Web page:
|Box Dimensions:||Height – 10 ¾ inches|
|Width – 7 ¾ inches (across the front)|
|Depth – 4 ¾ inches (across the spine)|
On the front of each book is the primary image of Son Goku, with an outlined image of Shenlong on the back. All DVD books in this box are finished in a nice gloss, and all bear the exact same design. Inside each book is an orange transparent plastic to hold the DVDs, beneath which is a screen shot from an episode on that disc, displaying a character from the corresponding disc’s label. The interior of the 7th book only contains discs on one side, with an empty space for the Dragon Book on the other. The image seen in this empty spot is the primary image from this particular boxes’ advertising campaign, which is also used on the corresponding Dragon Book cover, as well as the cover for the second disc of the 2006 Dragon Ball Z BGM Collection.
|DVD Book Dimensions:||Height – 10 ¼ inches|
|Width – 7 ½ inches (across the front)|
|Depth – 5/8 inches (across the spine)|
The image used on each disc is simply a character cropped out from one of the Dragon Ball Z episodes appearing on that disc. Alternatively, disc 26 features the Shenlong image from the back of this Dragon Box.
The DVDs open with a little Dragon Box Z animation. The main Dragon Box logo first flies onto the screen, followed by the “A journey that began long ago…” text, which materializes itself underneath. The entire logo then bumps up, and the text “Presented By Shueisha, Fuji Television, and Toei Animation” appears.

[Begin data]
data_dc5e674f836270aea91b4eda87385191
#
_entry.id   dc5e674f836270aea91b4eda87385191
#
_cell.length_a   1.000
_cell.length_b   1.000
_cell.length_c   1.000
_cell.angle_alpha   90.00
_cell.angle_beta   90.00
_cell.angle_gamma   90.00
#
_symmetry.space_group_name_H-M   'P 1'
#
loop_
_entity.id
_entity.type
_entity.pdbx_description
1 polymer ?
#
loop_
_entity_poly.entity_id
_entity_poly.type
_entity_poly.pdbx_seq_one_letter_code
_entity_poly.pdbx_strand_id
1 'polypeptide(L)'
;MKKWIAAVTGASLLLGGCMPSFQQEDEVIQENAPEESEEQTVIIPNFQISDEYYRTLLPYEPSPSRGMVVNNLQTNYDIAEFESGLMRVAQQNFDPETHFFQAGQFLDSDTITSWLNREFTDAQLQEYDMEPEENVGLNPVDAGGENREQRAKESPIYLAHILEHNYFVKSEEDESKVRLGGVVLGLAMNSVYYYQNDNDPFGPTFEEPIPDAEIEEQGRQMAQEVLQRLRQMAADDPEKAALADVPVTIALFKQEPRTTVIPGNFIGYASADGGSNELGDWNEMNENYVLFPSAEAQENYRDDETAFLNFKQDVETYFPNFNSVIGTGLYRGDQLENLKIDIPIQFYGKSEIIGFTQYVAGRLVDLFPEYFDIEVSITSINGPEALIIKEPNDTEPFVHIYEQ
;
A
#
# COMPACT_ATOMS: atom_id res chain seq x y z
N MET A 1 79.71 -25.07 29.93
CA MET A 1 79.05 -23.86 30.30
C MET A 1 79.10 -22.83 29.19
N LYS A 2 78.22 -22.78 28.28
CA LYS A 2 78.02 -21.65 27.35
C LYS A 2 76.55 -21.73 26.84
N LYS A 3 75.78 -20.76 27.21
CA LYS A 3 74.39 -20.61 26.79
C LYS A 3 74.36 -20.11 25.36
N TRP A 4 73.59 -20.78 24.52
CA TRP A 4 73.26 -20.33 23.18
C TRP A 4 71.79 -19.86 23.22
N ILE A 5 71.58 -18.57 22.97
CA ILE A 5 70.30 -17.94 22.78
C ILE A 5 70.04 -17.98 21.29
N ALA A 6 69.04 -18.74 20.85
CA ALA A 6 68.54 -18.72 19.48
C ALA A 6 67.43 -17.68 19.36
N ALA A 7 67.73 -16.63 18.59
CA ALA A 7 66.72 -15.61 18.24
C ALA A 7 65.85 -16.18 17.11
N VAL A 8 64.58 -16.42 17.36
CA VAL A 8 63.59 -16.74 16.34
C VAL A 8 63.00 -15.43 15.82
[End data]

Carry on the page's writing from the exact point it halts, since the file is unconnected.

The main menu is actually quite complex in presentation. There is a large green scouter over the screen, and in it you are given the options of “All Play”, “Story Mode”, and “Episode Select”. “All Play” simply plays all the episodes in order, while “Story Mode” plays all episodes, but removes the openings, endings, and previews. In the top right corner of the scouter is a video of Goku fighting Vegeta, which you can also see playing behind the scouter over the entire TV screen. The audio for the menu is actually the audio from this particular fight. There is also a video of Piccolo fighting Imperfect Cell kind of camouflaged into the bottom left corner of the scouter, as well as a static image of Goku clashing with perfect Cell to the right. The episode menus use the same scouter design, except with a fight between Goku and Freeza raging in the background. Once again, the audio for the menu is the actual audio from the fight.